Cleveland Clinic performed the nation’s first uterus transplant Feb. 24 during a nine-hour surgery on a 26-year-old woman with uterine factor infertility (UFI). The patient is reported to be in stable condition following the experimental procedure, which made use of a womb from a deceased organ donor. Around 5 percent of women worldwide have UFI, an irreversible condition most often caused by birth defects or medical treatments requiring removal of the womb.

A uterus transplant, which has been successfully performed in Sweden, offers infertile women the rare chance to carry a pregnancy. Why would a woman choose this instead of finding another pathway to pregnancy? After all, the surgery is complex, demanding, and risky.

The Process

Still in clinical trials, the surgery begins with an extensive evaluation. Teams of doctors, surgeons, psychologists, social workers, and bioethicists will sit down and talk with each possible candidate to determine who is “fit” for this experimental procedure. Once a woman is selected, extensive preparations begin. Because the eventual, hoped-for pregnancy must necessarily be in vitro (natural conception is not possible with a transplanted womb), a candidate will first have her eggs harvested. In a lab, her doctor will fertilize them with sperm and then select embryos for freezing, according to the Clevaland Clinic.

At this point, the actual transplant will occur. To prepare, the patient will take anti-rejection drugs, common to all transplant surgeries, while a healthy donor, between the ages of 18 and 40, is found. The donor’s uterus will be removed along with its blood supply and then transplanted into the woman’s pelvis. This time-consuming and difficult process includes connecting a donor’s blood vessels to the woman’s own.

Surgery Courtesy of Cleveland Clinic

Now, recovery begins. A few months after the transplant, the woman should start having periods and, 12 months later, her uterus should be fully healed. Here, her embryos are thawed and implanted, in turn, until one becomes a viable pregnancy. Continuing with her anti-rejection drugs, the woman’s pregnancy will be closely monitored by her doctors, who will perform monthly cervical biopsies to check for organ rejection. When the pregnancy comes to term, the baby will be delivered via C-section.

Finally, because they might cause her long-term physiological damage, the mother will stop taking anti-rejection drugs once she has decided she will have no more children. At that time, the womb will either be rejected or surgically removed, the clinic reports.


Undergoing egg-harvesting procedures and surgeries are risky, yet additional dangers exist; prior to a first-time Swedish victory, two separate medical teams failed in their attempts to transplant a womb. In one case, the uterus became diseased and had to be removed after three months. Another case resulted in miscarriages. Dr. Mats Brannstrom, the surgeon who led the first successful transplant on a woman born without a uterus, explains his extensive testing of the procedure in this video.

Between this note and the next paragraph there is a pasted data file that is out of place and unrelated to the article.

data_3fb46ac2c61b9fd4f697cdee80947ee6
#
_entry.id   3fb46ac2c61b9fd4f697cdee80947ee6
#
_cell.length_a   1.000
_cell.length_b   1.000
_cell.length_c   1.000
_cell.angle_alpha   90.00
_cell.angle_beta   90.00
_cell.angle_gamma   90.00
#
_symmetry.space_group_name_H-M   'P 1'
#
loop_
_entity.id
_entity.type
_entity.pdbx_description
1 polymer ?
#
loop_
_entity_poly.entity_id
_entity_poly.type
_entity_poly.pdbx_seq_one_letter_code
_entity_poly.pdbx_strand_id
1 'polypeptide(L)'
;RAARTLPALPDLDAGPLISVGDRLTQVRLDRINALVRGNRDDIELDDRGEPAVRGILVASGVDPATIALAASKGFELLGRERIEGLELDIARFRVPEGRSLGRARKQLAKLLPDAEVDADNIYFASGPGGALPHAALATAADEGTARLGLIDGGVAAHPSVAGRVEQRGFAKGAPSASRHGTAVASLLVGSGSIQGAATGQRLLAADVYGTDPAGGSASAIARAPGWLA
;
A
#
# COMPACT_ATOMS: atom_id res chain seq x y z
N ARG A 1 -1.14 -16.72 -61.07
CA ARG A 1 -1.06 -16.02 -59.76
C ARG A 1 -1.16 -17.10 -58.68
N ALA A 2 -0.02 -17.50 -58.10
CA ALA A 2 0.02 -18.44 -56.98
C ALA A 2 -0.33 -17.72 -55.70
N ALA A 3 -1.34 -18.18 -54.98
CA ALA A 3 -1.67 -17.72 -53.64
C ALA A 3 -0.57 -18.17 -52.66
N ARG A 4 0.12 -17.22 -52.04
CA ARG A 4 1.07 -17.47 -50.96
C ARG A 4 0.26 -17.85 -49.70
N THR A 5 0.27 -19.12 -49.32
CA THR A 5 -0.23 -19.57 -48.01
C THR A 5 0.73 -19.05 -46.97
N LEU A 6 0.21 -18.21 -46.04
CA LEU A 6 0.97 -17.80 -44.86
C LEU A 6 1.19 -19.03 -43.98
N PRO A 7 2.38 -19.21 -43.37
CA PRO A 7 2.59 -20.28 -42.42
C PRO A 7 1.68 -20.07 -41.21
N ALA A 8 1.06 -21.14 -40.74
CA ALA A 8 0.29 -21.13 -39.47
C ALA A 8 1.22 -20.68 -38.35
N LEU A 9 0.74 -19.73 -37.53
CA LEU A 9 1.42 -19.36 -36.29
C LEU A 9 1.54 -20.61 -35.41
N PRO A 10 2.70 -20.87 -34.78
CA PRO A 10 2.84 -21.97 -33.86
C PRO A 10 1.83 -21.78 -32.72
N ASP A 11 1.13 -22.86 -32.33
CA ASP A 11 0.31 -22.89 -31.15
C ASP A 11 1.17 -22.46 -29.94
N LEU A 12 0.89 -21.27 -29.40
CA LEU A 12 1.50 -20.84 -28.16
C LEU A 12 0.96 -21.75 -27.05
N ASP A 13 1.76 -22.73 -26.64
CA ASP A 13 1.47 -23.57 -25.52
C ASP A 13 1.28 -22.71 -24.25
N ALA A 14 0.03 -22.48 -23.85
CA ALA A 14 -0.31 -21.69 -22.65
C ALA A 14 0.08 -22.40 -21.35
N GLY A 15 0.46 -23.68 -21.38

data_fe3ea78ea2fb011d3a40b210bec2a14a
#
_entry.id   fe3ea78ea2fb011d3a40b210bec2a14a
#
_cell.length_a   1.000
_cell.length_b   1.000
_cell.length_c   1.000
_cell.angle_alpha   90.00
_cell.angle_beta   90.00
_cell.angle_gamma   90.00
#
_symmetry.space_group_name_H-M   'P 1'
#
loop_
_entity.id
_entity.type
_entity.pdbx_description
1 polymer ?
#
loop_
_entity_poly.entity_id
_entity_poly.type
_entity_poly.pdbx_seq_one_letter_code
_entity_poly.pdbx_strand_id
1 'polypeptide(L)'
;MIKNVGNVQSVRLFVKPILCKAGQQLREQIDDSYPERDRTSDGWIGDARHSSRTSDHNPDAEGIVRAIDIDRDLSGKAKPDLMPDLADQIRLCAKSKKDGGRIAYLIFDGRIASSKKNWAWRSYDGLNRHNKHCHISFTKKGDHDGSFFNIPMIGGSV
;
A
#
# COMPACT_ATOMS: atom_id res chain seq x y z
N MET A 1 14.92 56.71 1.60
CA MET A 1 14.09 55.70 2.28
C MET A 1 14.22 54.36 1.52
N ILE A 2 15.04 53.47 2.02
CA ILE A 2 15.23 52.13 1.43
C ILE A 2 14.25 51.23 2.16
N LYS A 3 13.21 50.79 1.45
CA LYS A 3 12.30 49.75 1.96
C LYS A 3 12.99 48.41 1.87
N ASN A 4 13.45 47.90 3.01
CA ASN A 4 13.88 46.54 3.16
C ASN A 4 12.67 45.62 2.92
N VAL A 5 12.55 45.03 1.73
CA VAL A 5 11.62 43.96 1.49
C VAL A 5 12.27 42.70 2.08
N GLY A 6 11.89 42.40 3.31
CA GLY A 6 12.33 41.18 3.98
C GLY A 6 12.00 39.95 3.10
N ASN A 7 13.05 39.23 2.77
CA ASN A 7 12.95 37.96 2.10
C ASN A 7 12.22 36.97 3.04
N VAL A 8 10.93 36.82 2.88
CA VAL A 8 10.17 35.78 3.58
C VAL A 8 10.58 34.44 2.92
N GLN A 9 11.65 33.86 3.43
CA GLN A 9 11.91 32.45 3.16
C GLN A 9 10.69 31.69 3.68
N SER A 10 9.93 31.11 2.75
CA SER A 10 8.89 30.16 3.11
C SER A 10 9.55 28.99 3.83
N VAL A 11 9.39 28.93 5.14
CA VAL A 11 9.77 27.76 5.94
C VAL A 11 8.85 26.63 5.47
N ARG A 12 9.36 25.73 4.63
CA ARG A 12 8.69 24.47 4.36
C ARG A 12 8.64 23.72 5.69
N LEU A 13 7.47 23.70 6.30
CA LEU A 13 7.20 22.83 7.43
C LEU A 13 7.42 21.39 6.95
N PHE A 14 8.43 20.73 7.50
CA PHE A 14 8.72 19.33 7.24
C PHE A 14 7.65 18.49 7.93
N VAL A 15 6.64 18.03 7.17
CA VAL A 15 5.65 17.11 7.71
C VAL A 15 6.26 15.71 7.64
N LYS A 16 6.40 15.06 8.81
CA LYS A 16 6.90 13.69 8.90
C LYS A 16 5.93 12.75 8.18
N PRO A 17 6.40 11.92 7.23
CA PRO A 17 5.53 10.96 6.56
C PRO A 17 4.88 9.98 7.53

Importantly, he also notes the 15,000 live births among women who have had other types of organ transplants. Anyone who has received a donor organ continues to take anti-rejection drugs, which essentially suppress the immune system. He says, so far, the indications are these drugs do not lead to an increased risk of congenital malformations. Additionally, he found normal growth through adulthood for rat offspring produced as a result of a womb transplant.

Anatomical diagram Courtesy of Cleveland Clinic

However, one study of 62 pregnancies among women with transplanted organs reveals successful pregnancy outcomes, but higher than usual complication rates. Other studies find a higher risk of prematurity and pre-eclampsia in women taking anti-rejection drugs, however the rates were similarly high among this group of women before they began taking the drugs. Obviously, a pregnancy following a womb transplant is no easy path to walk, so why would a woman choose it?

A Biological Child

According to Dr. Susan Newman writing for Psychology Today, adoption is increasingly “snarled, discouraging, and costly” and that's true whether you adopt in the U.S. or internationally. Only 2 percent of American families adopt, quite possibly because there are too few newborns for the number of people hoping to raise them. Many would-be parents experience the heartbreak of winding up in a delivery room only to witness the birth mother changing her mind once seeing her baby.

Some people may be disqualified from adopting due to age, while others, including cancer survivors, may be excluded due to health reasons. Though some families turn to the welfare system, others are deterred once they learn most of the available children are over the age of three.

“I can attest to the fact that in that short lifetime, children in foster care will probably have been subject to considerable emotional and/or physical deprivation and/or abuse that leave scars and behavioral problems,” wrote Newman. As she notes, not all parents are financially or emotionally equipped to help a child past a rough early start.

Families who prefer to work with a surrogate instead of adopting are also confronted with a host of issues; unexpected emotional and legal issues often arise when another woman becomes involved in the process of birth.

While it is natural to want your own natural child first, it is not only the desire for a genetically-related baby that would drive infertile women to attempt a method, even an experimental technique, rather than to adopt. This ground-breaking uterus transplant brings hope to many infertile women wishing to become mothers.